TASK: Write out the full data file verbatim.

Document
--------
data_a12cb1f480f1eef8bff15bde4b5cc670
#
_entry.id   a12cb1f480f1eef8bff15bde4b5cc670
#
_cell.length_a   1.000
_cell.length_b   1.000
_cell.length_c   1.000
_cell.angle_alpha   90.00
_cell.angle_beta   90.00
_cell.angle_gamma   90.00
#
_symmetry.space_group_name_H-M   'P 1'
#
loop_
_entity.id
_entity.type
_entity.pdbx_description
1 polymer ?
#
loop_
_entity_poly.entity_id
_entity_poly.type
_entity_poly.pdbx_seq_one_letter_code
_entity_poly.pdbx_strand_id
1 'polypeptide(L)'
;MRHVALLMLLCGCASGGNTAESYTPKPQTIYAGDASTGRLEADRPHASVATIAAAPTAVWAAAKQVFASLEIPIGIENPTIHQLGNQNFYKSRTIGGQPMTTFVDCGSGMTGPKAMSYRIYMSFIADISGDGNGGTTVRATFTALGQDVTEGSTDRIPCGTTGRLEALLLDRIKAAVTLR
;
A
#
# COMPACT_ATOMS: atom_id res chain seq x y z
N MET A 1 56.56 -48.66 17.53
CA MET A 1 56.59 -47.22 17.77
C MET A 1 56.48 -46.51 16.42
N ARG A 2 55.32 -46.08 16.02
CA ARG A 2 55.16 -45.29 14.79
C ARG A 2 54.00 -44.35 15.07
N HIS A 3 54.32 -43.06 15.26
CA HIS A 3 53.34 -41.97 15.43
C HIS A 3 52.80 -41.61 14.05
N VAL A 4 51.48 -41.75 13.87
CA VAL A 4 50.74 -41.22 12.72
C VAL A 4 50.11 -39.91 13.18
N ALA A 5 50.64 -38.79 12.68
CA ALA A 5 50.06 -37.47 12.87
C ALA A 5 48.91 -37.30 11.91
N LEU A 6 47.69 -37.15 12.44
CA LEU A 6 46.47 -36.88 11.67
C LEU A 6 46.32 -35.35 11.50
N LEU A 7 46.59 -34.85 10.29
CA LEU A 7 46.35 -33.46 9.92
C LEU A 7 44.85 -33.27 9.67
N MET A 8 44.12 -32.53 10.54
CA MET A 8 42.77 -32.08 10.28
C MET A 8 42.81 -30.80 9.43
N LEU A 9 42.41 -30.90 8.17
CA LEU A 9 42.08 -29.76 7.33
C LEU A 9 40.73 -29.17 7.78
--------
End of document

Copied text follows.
data_a12cb1f480f1eef8bff15bde4b5cc670
#
_entry.id   a12cb1f480f1eef8bff15bde4b5cc670
#
_cell.length_a   1.000
_cell.length_b   1.000
_cell.length_c   1.000
_cell.angle_alpha   90.00
_cell.angle_beta   90.00
_cell.angle_gamma   90.00
#
_symmetry.space_group_name_H-M   'P 1'
#
loop_
_entity.id
_entity.type
_entity.pdbx_description
1 polymer ?
#
loop_
_entity_poly.entity_id
_entity_poly.type
_entity_poly.pdbx_seq_one_letter_code
_entity_poly.pdbx_strand_id
1 'polypeptide(L)'
;MRHVALLMLLCGCASGGNTAESYTPKPQTIYAGDASTGRLEADRPHASVATIAAAPTAVWAAAKQVFASLEIPIGIENPTIHQLGNQNFYKSRTIGGQPMTTFVDCGSGMTGPKAMSYRIYMSFIADISGDGNGGTTVRATFTALGQDVTEGSTDRIPCGTTGRLEALLLDRIKAAVTLR
;
A
#
# COMPACT_ATOMS: atom_id res chain seq x y z
N MET A 1 56.56 -48.66 17.53
CA MET A 1 56.59 -47.22 17.77
C MET A 1 56.48 -46.51 16.42
N ARG A 2 55.32 -46.08 16.02
CA ARG A 2 55.16 -45.29 14.79
C ARG A 2 54.00 -44.35 15.07
N HIS A 3 54.32 -43.06 15.26
CA HIS A 3 53.34 -41.97 15.43
C HIS A 3 52.80 -41.61 14.05
N VAL A 4 51.48 -41.75 13.87
CA VAL A 4 50.74 -41.22 12.72
C VAL A 4 50.11 -39.91 13.18
N ALA A 5 50.64 -38.79 12.68
CA ALA A 5 50.06 -37.47 12.87
C ALA A 5 48.91 -37.30 11.91
N LEU A 6 47.69 -37.15 12.44
CA LEU A 6 46.47 -36.88 11.67
C LEU A 6 46.32 -35.35 11.50
N LEU A 7 46.59 -34.85 10.29
CA LEU A 7 46.35 -33.46 9.92
C LEU A 7 44.85 -33.27 9.67
N MET A 8 44.12 -32.53 10.54
CA MET A 8 42.77 -32.08 10.28
C MET A 8 42.81 -30.80 9.43
N LEU A 9 42.41 -30.90 8.17
CA LEU A 9 42.08 -29.76 7.33
C LEU A 9 40.73 -29.17 7.78